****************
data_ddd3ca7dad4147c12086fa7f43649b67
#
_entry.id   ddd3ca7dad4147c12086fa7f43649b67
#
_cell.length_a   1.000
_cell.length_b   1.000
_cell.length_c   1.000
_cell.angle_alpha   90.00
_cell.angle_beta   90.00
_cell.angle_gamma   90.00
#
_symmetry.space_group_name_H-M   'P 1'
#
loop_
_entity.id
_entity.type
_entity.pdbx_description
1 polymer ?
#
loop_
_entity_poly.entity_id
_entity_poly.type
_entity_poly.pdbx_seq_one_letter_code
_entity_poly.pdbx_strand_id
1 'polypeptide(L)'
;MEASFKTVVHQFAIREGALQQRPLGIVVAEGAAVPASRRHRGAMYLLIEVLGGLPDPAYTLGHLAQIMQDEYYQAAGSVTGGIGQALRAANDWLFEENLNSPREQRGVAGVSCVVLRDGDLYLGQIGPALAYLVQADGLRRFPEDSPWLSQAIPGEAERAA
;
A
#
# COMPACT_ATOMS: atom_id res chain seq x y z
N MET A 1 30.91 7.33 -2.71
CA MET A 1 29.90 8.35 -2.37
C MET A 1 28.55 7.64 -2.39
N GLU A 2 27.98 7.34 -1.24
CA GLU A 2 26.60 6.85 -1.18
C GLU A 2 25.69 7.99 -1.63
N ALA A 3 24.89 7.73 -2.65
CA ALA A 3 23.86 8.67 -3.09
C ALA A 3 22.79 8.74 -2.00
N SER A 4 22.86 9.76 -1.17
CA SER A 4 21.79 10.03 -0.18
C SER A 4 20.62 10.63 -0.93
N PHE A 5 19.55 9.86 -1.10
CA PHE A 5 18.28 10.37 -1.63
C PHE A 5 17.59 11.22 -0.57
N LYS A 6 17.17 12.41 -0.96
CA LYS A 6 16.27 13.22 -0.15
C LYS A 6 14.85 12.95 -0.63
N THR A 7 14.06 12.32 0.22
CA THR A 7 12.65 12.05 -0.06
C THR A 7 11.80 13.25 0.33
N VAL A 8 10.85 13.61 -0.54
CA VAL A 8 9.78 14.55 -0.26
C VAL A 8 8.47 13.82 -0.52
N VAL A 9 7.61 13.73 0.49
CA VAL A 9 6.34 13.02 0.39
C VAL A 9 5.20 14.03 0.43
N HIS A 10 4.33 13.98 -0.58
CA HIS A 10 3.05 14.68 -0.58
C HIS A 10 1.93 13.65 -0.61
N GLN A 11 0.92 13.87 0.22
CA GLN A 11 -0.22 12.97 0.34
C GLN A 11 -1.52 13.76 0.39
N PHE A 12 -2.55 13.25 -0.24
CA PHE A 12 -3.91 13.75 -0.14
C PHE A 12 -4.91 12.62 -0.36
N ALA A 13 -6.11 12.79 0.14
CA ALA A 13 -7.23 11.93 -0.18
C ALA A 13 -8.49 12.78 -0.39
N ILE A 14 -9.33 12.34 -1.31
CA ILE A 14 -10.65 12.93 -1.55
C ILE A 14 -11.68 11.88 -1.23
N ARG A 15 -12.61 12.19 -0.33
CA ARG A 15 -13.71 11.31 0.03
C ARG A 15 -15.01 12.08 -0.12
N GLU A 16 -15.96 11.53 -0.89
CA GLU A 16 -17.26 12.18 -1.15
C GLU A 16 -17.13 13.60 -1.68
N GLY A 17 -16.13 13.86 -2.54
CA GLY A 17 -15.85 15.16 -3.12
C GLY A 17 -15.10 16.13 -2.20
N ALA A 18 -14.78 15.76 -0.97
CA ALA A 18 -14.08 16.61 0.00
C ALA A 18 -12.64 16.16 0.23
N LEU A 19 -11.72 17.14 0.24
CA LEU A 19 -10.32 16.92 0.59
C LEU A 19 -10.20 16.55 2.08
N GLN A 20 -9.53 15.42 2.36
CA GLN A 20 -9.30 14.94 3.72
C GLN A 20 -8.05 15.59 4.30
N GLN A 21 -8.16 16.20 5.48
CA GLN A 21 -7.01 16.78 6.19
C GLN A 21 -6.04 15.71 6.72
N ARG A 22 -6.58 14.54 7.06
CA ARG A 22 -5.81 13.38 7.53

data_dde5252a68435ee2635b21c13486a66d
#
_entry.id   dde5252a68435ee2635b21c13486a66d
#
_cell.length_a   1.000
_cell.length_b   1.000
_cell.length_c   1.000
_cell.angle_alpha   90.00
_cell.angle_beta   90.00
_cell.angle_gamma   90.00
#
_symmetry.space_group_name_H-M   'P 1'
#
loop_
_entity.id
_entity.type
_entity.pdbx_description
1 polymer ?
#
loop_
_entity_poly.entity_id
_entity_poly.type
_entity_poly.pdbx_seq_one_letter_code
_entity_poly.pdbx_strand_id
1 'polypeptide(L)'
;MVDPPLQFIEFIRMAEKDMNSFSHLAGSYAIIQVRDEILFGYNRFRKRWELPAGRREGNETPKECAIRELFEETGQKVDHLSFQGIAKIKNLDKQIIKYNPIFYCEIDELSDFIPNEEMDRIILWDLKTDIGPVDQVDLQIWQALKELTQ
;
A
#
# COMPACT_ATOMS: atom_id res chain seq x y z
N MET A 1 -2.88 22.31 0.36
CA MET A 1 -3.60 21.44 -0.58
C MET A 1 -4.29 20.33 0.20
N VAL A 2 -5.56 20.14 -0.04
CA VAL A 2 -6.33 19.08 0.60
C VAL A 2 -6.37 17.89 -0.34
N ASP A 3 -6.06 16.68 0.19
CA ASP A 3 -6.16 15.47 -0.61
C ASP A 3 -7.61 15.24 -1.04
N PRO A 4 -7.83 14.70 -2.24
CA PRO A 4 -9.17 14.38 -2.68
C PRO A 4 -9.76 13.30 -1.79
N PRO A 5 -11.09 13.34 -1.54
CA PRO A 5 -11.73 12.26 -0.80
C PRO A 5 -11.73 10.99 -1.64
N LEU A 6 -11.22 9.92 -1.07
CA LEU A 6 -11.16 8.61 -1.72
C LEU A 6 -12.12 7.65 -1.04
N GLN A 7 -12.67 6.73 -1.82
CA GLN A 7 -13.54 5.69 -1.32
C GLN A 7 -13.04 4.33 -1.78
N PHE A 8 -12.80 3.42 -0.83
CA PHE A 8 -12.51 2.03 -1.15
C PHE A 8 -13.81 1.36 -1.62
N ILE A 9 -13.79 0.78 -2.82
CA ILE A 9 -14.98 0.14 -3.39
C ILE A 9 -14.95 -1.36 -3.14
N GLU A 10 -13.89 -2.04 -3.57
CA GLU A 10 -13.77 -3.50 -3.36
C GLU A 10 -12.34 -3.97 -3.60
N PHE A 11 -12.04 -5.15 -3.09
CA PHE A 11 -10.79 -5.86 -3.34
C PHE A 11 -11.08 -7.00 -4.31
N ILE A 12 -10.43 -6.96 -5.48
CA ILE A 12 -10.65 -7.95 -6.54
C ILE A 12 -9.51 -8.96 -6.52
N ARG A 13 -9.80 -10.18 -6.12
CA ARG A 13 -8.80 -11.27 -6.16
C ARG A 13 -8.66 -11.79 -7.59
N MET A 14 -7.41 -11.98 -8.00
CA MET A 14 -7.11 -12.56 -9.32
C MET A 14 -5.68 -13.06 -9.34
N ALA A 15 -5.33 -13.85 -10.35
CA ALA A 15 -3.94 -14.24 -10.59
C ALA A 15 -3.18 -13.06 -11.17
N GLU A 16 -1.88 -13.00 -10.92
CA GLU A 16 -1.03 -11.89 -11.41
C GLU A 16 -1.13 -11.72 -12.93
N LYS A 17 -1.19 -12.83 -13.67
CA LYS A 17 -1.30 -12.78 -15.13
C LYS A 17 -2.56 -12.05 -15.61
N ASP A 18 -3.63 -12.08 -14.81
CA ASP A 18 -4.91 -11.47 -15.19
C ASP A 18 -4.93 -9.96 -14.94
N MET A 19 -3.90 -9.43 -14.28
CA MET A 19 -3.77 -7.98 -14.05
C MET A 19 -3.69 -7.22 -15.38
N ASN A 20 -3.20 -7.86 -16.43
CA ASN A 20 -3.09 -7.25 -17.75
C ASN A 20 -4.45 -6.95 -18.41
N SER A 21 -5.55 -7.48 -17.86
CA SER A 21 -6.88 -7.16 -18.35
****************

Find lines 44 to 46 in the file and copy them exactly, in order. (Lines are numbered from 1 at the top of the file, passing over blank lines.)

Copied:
CA PHE A 5 18.28 10.37 -1.63
C PHE A 5 17.59 11.22 -0.57
N LYS A 6 17.17 12.41 -0.96